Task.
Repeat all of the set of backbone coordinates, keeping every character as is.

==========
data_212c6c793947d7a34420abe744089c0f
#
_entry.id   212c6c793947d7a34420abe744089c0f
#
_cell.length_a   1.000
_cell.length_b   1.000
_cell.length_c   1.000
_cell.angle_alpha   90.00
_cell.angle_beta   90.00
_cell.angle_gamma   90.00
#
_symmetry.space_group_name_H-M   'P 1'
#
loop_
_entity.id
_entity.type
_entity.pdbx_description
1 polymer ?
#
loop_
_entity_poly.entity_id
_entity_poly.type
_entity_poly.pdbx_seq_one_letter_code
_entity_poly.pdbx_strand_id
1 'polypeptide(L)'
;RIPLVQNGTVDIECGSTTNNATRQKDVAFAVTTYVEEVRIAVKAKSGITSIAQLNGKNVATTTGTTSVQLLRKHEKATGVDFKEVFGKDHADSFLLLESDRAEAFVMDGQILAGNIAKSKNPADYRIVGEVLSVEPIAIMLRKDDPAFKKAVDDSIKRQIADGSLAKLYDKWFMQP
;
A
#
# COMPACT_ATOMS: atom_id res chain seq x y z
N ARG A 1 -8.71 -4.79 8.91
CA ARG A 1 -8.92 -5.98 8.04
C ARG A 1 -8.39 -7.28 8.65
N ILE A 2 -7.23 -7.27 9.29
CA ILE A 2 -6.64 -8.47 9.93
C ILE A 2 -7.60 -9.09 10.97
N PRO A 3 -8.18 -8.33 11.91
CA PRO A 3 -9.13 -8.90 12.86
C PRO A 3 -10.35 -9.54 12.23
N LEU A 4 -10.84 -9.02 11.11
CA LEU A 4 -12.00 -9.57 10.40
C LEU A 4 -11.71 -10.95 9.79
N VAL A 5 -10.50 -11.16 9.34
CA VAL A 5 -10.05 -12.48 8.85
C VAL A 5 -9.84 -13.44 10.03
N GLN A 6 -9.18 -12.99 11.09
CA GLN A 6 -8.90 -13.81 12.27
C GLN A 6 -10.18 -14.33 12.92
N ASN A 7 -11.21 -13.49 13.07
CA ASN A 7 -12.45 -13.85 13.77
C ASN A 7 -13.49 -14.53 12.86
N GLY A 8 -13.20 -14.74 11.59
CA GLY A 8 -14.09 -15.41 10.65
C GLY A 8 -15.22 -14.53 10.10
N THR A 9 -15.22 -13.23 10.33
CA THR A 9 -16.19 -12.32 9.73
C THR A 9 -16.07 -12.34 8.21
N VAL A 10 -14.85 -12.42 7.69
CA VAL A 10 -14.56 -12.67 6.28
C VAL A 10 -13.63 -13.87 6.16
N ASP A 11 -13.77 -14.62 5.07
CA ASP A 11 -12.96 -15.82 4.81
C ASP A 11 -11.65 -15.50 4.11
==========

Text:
data_212c6c793947d7a34420abe744089c0f
#
_entry.id   212c6c793947d7a34420abe744089c0f
#
_cell.length_a   1.000
_cell.length_b   1.000
_cell.length_c   1.000
_cell.angle_alpha   90.00
_cell.angle_beta   90.00
_cell.angle_gamma   90.00
#
_symmetry.space_group_name_H-M   'P 1'
#
loop_
_entity.id
_entity.type
_entity.pdbx_description
1 polymer ?
#
loop_
_entity_poly.entity_id
_entity_poly.type
_entity_poly.pdbx_seq_one_letter_code
_entity_poly.pdbx_strand_id
1 'polypeptide(L)'
;RIPLVQNGTVDIECGSTTNNATRQKDVAFAVTTYVEEVRIAVKAKSGITSIAQLNGKNVATTTGTTSVQLLRKHEKATGVDFKEVFGKDHADSFLLLESDRAEAFVMDGQILAGNIAKSKNPADYRIVGEVLSVEPIAIMLRKDDPAFKKAVDDSIKRQIADGSLAKLYDKWFMQP
;
A
#
# COMPACT_ATOMS: atom_id res chain seq x y z
N ARG A 1 -8.71 -4.79 8.91
CA ARG A 1 -8.92 -5.98 8.04
C ARG A 1 -8.39 -7.28 8.65
N ILE A 2 -7.23 -7.27 9.29
CA ILE A 2 -6.64 -8.47 9.93
C ILE A 2 -7.60 -9.09 10.97
N PRO A 3 -8.18 -8.33 11.91
CA PRO A 3 -9.13 -8.90 12.86
C PRO A 3 -10.35 -9.54 12.23
N LEU A 4 -10.84 -9.02 11.11
CA LEU A 4 -12.00 -9.57 10.40
C LEU A 4 -11.71 -10.95 9.79
N VAL A 5 -10.50 -11.16 9.34
CA VAL A 5 -10.05 -12.48 8.85
C VAL A 5 -9.84 -13.44 10.03
N GLN A 6 -9.18 -12.99 11.09
CA GLN A 6 -8.90 -13.81 12.27
C GLN A 6 -10.18 -14.33 12.92
N ASN A 7 -11.21 -13.49 13.07
CA ASN A 7 -12.45 -13.85 13.77
C ASN A 7 -13.49 -14.53 12.86
N GLY A 8 -13.20 -14.74 11.59
CA GLY A 8 -14.09 -15.41 10.65
C GLY A 8 -15.22 -14.53 10.10
N THR A 9 -15.22 -13.23 10.33
CA THR A 9 -16.19 -12.32 9.73
C THR A 9 -16.07 -12.34 8.21
N VAL A 10 -14.85 -12.42 7.69
CA VAL A 10 -14.56 -12.67 6.28
C VAL A 10 -13.63 -13.87 6.16
N ASP A 11 -13.77 -14.62 5.07
CA ASP A 11 -12.96 -15.82 4.81
C ASP A 11 -11.65 -15.50 4.11